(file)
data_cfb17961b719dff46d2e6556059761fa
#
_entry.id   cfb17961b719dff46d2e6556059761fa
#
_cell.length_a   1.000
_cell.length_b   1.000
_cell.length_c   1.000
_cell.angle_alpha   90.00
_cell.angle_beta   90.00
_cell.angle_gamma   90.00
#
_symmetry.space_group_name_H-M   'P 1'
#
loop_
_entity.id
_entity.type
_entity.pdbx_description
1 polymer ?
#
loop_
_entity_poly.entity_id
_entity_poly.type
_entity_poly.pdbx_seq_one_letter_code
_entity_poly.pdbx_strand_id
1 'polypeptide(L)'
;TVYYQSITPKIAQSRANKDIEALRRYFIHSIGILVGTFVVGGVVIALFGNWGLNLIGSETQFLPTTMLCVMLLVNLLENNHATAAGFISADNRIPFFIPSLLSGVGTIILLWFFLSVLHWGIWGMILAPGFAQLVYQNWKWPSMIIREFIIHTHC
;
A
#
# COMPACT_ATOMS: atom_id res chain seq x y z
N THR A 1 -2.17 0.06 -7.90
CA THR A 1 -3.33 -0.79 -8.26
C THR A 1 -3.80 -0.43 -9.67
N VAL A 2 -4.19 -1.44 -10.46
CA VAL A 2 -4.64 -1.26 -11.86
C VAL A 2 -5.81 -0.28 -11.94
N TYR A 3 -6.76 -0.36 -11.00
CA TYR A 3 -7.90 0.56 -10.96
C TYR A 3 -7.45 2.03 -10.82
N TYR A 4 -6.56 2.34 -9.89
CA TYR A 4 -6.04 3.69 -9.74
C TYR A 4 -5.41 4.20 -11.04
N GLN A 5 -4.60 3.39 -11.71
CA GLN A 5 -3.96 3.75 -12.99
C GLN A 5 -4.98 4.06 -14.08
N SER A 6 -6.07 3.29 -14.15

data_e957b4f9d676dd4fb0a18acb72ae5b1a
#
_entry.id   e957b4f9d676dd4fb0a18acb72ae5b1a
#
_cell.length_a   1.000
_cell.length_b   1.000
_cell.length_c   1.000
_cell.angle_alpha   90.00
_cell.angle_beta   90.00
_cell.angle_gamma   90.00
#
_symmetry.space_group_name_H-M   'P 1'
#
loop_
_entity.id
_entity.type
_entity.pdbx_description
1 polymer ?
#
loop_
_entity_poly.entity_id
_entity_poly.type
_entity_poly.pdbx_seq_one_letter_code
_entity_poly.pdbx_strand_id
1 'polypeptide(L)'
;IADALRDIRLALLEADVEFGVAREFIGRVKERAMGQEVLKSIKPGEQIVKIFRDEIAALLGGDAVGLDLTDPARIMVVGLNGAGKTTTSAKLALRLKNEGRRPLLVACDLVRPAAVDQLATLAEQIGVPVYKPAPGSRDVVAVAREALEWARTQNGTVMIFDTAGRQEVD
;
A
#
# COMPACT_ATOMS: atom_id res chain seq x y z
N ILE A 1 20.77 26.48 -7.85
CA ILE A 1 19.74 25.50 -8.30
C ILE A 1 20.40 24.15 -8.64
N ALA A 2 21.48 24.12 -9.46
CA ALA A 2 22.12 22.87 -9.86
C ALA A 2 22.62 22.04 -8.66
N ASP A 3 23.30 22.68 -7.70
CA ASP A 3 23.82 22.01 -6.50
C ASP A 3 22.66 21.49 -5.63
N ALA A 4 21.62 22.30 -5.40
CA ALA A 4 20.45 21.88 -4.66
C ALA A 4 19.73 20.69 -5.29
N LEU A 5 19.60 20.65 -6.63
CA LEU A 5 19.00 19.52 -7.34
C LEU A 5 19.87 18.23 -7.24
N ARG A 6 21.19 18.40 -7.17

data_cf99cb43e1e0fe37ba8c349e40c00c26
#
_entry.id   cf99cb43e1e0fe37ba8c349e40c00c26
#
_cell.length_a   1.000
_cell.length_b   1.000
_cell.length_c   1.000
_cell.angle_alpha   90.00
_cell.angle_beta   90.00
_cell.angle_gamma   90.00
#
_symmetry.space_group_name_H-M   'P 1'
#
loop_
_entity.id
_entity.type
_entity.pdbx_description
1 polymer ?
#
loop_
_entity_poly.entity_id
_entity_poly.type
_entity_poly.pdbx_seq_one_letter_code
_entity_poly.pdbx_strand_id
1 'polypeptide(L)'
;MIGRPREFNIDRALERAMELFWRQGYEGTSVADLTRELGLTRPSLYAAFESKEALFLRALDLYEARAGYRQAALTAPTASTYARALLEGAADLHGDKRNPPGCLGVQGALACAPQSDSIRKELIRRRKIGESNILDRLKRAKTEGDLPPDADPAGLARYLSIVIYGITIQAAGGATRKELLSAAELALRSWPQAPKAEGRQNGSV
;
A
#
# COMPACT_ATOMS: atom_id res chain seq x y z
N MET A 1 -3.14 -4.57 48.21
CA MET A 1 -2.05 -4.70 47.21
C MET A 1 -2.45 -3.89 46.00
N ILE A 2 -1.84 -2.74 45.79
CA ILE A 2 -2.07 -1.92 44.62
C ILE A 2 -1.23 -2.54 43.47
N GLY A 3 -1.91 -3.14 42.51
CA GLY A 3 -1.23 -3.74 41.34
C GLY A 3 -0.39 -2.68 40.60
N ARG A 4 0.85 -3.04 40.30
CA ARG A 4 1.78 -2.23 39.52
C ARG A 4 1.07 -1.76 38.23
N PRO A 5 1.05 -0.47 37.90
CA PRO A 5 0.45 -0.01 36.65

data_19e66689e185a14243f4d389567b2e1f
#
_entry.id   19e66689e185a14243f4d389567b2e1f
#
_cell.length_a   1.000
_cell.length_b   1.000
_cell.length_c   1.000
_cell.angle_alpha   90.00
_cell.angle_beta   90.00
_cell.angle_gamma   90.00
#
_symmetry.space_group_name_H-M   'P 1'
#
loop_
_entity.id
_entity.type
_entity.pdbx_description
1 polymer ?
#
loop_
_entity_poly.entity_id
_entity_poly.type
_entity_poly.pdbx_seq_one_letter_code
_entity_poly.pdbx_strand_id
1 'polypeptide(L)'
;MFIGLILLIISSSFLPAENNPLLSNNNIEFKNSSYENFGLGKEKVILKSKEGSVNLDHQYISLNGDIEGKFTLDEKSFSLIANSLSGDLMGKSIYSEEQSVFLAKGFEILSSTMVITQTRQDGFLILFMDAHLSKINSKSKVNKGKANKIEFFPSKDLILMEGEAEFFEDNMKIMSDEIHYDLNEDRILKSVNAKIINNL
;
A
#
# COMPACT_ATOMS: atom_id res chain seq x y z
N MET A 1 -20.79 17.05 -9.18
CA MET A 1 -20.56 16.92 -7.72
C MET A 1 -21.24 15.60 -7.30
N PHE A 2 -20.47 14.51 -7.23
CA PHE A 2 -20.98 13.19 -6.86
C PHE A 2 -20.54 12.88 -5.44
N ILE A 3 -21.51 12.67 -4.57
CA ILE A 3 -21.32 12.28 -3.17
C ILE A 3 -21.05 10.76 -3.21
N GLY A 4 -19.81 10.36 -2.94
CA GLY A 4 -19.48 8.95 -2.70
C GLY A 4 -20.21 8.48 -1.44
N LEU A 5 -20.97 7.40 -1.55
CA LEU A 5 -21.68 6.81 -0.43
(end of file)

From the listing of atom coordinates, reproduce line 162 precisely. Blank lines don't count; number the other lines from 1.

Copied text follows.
;MFIGLILLIISSSFLPAENNPLLSNNNIEFKNSSYENFGLGKEKVILKSKEGSVNLDHQYISLNGDIEGKFTLDEKSFSLIANSLSGDLMGKSIYSEEQSVFLAKGFEILSSTMVITQTRQDGFLILFMDAHLSKINSKSKVNKGKANKIEFFPSKDLILMEGEAEFFEDNMKIMSDEIHYDLNEDRILKSVNAKIINNL